Porto v. City of Newport Beach, 021913 FED9, 11-56215
|Party Name:||LEONARD J. PORTO, III, an individual, Plaintiff - Appellant, v. CITY OF NEWPORT BEACH, a municipality; et al., Defendants-Appellees|
|Judge Panel:||Before: FERNANDEZ, TASHIMA, and WARDLAW, Circuit Judges.|
|Case Date:||February 19, 2013|
|Court:||United States Courts of Appeals, Court of Appeals for the Ninth Circuit|
NOT FOR PUBLICATION
Submitted February 11, 2013 [**]
Appeal from the United States District Court No. 8:11-cv-00180-DOC-MLG for the Central District of California David O. Carter, District Judge.
Leonard J. Porto, III, appeals pro se from the district court's judgment dismissing his 42 U.S.C. § 1983 action alleging that defendants violated his constitutional rights, the Fair Housing Act ("FHA"), and state law. We have jurisdiction under 28 U.S.C. § 1291. We review de novo a dismissal for failure to state a claim. Knievel v. ESPN, 393 F.3d 1068, 1072 (9th Cir. 2005). We affirm.
The district court properly dismissed Porto's discrimination claims under the FHA and the Fourteenth Amendment because Porto failed to allege that defendants discriminated against him based on his membership in a protected class. See 42 U.S.C. § 3602(k) (defining "familial status" for purposes of the FHA as a minor being domiciled with an adult); id. § 3604 (setting out protected classes under the FHA, including "familial status"); Barren v. Harrington, 152 F.3d 1193, 1194-95 (9th Cir. 1998) (order) (explaining the requirements of an equal protection claim).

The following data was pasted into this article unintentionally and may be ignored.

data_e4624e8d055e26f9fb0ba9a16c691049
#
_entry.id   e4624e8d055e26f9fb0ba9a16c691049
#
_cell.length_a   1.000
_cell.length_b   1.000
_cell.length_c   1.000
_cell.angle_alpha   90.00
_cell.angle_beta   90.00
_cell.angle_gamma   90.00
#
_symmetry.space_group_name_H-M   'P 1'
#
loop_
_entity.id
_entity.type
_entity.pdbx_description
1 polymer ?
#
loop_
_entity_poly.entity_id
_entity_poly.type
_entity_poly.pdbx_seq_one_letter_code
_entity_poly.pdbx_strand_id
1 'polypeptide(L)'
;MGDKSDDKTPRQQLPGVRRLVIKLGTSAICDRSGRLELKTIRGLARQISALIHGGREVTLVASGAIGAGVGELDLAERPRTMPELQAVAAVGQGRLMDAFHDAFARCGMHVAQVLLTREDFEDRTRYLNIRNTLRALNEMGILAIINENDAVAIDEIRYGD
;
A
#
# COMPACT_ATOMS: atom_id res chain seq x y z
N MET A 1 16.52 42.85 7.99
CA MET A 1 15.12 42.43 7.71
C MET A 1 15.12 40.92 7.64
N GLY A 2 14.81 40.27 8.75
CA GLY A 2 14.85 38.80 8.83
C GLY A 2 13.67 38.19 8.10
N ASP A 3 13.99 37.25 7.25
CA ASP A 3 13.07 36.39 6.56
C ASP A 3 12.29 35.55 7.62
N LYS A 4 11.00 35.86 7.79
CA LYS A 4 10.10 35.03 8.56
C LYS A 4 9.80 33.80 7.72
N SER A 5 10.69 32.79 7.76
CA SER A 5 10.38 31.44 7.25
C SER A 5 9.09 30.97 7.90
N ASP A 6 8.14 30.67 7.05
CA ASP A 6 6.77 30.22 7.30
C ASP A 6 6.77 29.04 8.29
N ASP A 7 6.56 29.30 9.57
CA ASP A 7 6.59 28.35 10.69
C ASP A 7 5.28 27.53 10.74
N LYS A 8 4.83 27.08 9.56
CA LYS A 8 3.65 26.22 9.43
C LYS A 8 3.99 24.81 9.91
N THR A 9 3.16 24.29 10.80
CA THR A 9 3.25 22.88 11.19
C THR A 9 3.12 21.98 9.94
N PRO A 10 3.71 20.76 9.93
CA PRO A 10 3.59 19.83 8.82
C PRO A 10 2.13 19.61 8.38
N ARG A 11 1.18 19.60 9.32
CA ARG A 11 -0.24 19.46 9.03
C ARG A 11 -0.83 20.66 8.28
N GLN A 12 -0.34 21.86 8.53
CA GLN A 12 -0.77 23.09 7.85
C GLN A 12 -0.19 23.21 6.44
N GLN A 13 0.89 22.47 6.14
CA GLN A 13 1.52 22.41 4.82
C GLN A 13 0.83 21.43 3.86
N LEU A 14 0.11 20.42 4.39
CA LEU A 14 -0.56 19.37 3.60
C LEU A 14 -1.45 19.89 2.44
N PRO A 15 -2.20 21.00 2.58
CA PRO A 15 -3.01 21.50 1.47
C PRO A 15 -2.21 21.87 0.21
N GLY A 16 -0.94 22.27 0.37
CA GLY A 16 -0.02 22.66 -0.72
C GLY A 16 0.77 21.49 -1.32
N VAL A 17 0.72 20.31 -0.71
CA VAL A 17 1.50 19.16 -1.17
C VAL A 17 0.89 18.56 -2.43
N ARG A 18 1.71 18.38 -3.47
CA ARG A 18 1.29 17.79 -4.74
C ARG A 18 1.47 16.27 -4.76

The district court properly dismissed Porto's claims challenging Newport Beach Municipal Code §§ 6.04.70 and 11.08.040 as unconstitutional because those provisions are not unconstitutionally vague. See Hill v. Colorado, 530 U.S. 703, 732 (2000) (explaining the requirements of a void-for-vagueness claim).
The district court properly dismissed Porto's claim alleging that defendants violated his right to be free from cruel and unusual punishment because Porto was not imprisoned. See Pierce v. Multnomah County, 76 F.3d 1032, 1042 (9th Cir. 1996) ("[T]he Eighth Amendment's prohibition against the malicious or sadistic use of force does not apply 'until after conviction and sentence.'" (citations omitted)).
The district court properly dismissed Porto's claim alleging that defendants unlawfully seized his residence because a prior state court action had determined that Porto lacked any possessory interest in the property. See...
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